We briefly presented AElfs command line tool in the getting started section. We discovered that AElf.CLI is the client program used for interacting with a node via RPC calls. You can use it for sending transactions, querying the chains state... It also serves as a wallet program to manage your accounts (keys).
Navigate to AElfs directory:
dotnet build AElf.CLI --configuration Release
To use the cli just run it with
dotnet AElf.CLI.dll <command> <option1> <option2>
The command element here refers to any of the available commands, to list them just run the dll without providing any arguments:
dotnet AElf.CLI.dll. The options element refer to the arguments to give to the command. For more about the commands and their options you can refere to the full command reference of this section.
console commands will start your session:
dotnet AElf.CLI.dll console --endpoint=http://localhost:1234 -a 2jzk2xXHdru6oCGiSyy6mqxTtkWyFbdgBkmrPwNnT5Higm6Tum
Some options are common to all command and can be set by an environment variable. The following three variable can be set:
--datadir option provides the folder that contains the necessary input files (e.g. stored private keys). As this option will be frequently used and may not change from each run, we also provide an environment variable for the default value. It can be set as:
--endpoint option is the rpc endpoint that we are going to connect to. If you are always connecting to a particular endpoint, you can set the default value using environment variable as well:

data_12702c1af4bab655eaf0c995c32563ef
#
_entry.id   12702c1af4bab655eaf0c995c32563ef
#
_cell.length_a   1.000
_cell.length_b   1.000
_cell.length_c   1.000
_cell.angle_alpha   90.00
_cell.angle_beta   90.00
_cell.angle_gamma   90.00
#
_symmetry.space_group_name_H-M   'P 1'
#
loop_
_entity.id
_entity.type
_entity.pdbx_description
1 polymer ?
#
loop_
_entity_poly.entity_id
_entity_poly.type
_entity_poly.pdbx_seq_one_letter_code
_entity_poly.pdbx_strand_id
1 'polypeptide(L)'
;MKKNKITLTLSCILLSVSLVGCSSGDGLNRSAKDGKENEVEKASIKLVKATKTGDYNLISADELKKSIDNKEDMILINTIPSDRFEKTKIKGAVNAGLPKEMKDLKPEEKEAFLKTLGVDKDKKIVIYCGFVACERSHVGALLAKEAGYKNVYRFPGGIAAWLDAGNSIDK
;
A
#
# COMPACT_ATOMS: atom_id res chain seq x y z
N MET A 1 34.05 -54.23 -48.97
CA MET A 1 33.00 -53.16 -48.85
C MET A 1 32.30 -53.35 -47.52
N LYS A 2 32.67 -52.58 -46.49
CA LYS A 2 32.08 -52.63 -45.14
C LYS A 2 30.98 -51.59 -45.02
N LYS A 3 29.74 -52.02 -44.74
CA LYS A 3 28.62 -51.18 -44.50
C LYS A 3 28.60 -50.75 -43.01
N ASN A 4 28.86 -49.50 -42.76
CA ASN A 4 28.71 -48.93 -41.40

--account option suggests the account to be used for interacting with the chain. If you are always using the same account, you can set the default value using environment variable.
The following option cannot be set with a variable, but is common to many commands:
-p, --password The passwod for unlocking the account.
This option is used for unlocking the account that was previously generated with the
create command. The private key file for the account must be found in
<datadir>/keys folder. For example, as the value we set in these examples. The private key file
~/.local/share/aelf/keys/2jzk2xXHdru...mrPwNnT5Higm6Tum.ak must exist.
Note that not all commands require these options. For example, if you are not sending transactions to the chain,
--account is not required. As the private keys are encrypted in the
.ak file, a password is required for unlocking the account. User will be prompted to enter the password for the commands requiring account. However, you can also provide the password by the option
--password. But we don't recommend to do it this way.
All other options are specific to commands and are explained in the command reference.